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Religions 2018, 9(8), 229; https://doi.org/10.3390/rel9080229

Clemency, A Neglected Aspect of Early Christian Philanthropy

Near Eastern Languages and Cultures, Indiana University, Bloomington, IN 47405, USA
Received: 30 May 2018 / Revised: 14 June 2018 / Accepted: 27 June 2018 / Published: 26 July 2018
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Abstract

In classical and early Christian usage the concept of philanthropia (philanthropy) rarely just meant “love for one’s fellow human beings” or generosity towards people whom one did not personally know. Classicists have pointed out that in both of these ancient traditions it was most synonymous with the Latin term clementia. As such, it had a concessive facet and a universalizing force: showing kindness to humans, even if doing so went against one’s natural or justified reluctance; being merciful, despite the fact that beneficiaries might not seem worthy of it. These observations have not informed prior scholarship on early Christian philanthropy. Based on a comprehensive survey of how the word philanthropia is used in church histories, hagiographies, monastic literature and church sermons written in the Greek language from the fourth to seventh centuries, this paper argues that the classical notion of philanthropy as clemency prevailed among Christian authors throughout late antiquity, and was fundamentally important in the early Christian promotion of universal almsgiving. View Full-Text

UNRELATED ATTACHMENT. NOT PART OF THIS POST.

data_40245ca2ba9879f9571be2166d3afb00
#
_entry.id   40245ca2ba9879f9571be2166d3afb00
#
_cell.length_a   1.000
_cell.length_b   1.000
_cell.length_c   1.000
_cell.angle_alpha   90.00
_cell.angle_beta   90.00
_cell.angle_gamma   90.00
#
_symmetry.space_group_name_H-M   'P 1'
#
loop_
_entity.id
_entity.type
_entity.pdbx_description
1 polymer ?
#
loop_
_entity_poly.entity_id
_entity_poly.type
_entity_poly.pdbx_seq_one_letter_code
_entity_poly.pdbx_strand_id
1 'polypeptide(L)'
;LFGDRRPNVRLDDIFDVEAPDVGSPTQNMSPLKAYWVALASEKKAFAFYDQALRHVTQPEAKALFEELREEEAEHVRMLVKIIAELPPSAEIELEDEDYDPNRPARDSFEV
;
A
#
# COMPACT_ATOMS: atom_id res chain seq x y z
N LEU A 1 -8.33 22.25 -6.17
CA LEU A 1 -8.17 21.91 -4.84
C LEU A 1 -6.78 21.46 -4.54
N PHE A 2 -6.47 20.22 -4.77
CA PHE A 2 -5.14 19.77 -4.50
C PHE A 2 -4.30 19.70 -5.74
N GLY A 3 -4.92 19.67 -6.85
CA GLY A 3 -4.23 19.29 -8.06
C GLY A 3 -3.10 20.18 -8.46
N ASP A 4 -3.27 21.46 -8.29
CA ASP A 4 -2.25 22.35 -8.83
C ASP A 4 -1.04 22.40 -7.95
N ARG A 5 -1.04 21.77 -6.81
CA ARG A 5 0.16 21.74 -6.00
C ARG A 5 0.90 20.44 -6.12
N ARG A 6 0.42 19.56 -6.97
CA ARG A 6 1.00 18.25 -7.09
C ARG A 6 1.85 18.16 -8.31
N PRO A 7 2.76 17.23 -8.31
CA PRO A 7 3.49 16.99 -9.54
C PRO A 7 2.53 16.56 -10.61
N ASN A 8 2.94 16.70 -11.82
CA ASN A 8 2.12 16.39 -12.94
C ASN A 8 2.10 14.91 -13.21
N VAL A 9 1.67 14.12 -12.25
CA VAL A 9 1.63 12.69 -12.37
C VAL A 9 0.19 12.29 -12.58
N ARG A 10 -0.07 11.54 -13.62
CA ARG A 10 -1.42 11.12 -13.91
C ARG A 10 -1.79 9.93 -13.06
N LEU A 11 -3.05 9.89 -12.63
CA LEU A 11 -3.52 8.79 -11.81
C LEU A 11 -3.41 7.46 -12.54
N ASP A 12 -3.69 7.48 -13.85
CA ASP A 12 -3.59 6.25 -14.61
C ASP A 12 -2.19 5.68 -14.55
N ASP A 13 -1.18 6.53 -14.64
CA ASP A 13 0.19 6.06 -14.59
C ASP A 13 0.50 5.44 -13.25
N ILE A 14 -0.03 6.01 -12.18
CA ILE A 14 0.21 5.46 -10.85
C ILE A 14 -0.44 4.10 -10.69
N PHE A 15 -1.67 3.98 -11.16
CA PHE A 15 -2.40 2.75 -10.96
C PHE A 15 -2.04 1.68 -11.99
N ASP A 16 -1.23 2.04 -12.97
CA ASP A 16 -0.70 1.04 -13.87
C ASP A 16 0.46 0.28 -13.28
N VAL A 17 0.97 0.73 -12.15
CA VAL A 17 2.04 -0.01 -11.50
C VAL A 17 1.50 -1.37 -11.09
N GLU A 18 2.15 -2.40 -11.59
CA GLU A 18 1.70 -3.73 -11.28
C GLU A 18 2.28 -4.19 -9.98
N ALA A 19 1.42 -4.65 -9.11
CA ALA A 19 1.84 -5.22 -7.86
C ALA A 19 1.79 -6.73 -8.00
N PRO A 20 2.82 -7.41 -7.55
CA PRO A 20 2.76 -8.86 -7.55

Keywords: philanthropy; almsgiving; mercy; clemency; early Christianity philanthropy; almsgiving; mercy; clemency; early Christianity
This is an open access article distributed under the Creative Commons Attribution License which permits unrestricted use, distribution, and reproduction in any medium, provided the original work is properly cited. (CC BY 4.0).
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Caner, D.F. Clemency, A Neglected Aspect of Early Christian Philanthropy. Religions 2018, 9, 229.

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